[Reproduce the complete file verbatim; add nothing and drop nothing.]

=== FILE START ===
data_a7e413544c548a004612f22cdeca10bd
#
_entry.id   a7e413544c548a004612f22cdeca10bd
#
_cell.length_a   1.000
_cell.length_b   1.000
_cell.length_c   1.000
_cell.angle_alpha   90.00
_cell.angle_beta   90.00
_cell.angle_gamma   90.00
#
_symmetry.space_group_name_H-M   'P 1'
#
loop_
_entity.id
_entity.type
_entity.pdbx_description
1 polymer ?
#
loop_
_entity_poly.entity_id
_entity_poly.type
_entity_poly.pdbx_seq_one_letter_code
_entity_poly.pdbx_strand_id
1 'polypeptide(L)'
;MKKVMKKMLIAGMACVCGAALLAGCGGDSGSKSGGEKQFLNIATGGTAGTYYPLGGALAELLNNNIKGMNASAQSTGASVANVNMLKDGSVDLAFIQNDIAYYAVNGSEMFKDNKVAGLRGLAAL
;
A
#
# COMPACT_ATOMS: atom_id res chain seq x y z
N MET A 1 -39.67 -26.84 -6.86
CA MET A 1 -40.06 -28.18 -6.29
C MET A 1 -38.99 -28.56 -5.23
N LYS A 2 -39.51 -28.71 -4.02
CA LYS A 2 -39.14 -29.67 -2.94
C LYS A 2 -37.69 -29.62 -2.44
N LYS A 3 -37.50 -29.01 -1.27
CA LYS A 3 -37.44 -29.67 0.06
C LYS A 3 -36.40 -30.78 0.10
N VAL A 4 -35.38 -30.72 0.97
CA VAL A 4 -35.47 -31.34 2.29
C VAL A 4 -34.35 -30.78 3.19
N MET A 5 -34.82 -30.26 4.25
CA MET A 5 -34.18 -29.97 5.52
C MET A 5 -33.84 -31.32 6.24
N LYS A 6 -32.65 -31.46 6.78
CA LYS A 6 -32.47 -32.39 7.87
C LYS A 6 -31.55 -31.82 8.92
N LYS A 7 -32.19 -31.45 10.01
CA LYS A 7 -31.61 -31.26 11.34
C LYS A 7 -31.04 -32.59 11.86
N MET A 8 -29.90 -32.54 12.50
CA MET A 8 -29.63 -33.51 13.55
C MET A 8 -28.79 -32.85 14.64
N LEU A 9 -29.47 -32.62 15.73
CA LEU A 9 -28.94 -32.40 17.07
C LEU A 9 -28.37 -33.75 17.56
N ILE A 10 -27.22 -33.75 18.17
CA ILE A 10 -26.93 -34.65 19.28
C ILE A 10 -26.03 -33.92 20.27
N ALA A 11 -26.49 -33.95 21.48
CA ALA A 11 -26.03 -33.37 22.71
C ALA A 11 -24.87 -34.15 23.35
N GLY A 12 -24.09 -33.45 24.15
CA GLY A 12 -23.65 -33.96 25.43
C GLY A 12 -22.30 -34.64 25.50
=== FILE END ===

data_a7e413544c548a004612f22cdeca10bd
#
_entry.id   a7e413544c548a004612f22cdeca10bd
#
_cell.length_a   1.000
_cell.length_b   1.000
_cell.length_c   1.000
_cell.angle_alpha   90.00
_cell.angle_beta   90.00
_cell.angle_gamma   90.00
#
_symmetry.space_group_name_H-M   'P 1'
#
loop_
_entity.id
_entity.type
_entity.pdbx_description
1 polymer ?
#
loop_
_entity_poly.entity_id
_entity_poly.type
_entity_poly.pdbx_seq_one_letter_code
_entity_poly.pdbx_strand_id
1 'polypeptide(L)'
;MKKVMKKMLIAGMACVCGAALLAGCGGDSGSKSGGEKQFLNIATGGTAGTYYPLGGALAELLNNNIKGMNASAQSTGASVANVNMLKDGSVDLAFIQNDIAYYAVNGSEMFKDNKVAGLRGLAAL
;
A
#
# COMPACT_ATOMS: atom_id res chain seq x y z
N MET A 1 -39.67 -26.84 -6.86
CA MET A 1 -40.06 -28.18 -6.29
C MET A 1 -38.99 -28.56 -5.23
N LYS A 2 -39.51 -28.71 -4.02
CA LYS A 2 -39.14 -29.67 -2.94
C LYS A 2 -37.69 -29.62 -2.44
N LYS A 3 -37.50 -29.01 -1.27
CA LYS A 3 -37.44 -29.67 0.06
C LYS A 3 -36.40 -30.78 0.10
N VAL A 4 -35.38 -30.72 0.97
CA VAL A 4 -35.47 -31.34 2.29
C VAL A 4 -34.35 -30.78 3.19
N MET A 5 -34.82 -30.26 4.25
CA MET A 5 -34.18 -29.97 5.52
C MET A 5 -33.84 -31.32 6.24
N LYS A 6 -32.65 -31.46 6.78
CA LYS A 6 -32.47 -32.39 7.87
C LYS A 6 -31.55 -31.82 8.92
N LYS A 7 -32.19 -31.45 10.01
CA LYS A 7 -31.61 -31.26 11.34
C LYS A 7 -31.04 -32.59 11.86
N MET A 8 -29.90 -32.54 12.50
CA MET A 8 -29.63 -33.51 13.55
C MET A 8 -28.79 -32.85 14.64
N LEU A 9 -29.47 -32.62 15.73
CA LEU A 9 -28.94 -32.40 17.07
C LEU A 9 -28.37 -33.75 17.56
N ILE A 10 -27.22 -33.75 18.17
CA ILE A 10 -26.93 -34.65 19.28
C ILE A 10 -26.03 -33.92 20.27
N ALA A 11 -26.49 -33.95 21.48
CA ALA A 11 -26.03 -33.37 22.71
C ALA A 11 -24.87 -34.15 23.35
N GLY A 12 -24.09 -33.45 24.15
CA GLY A 12 -23.65 -33.96 25.43
C GLY A 12 -22.30 -34.64 25.50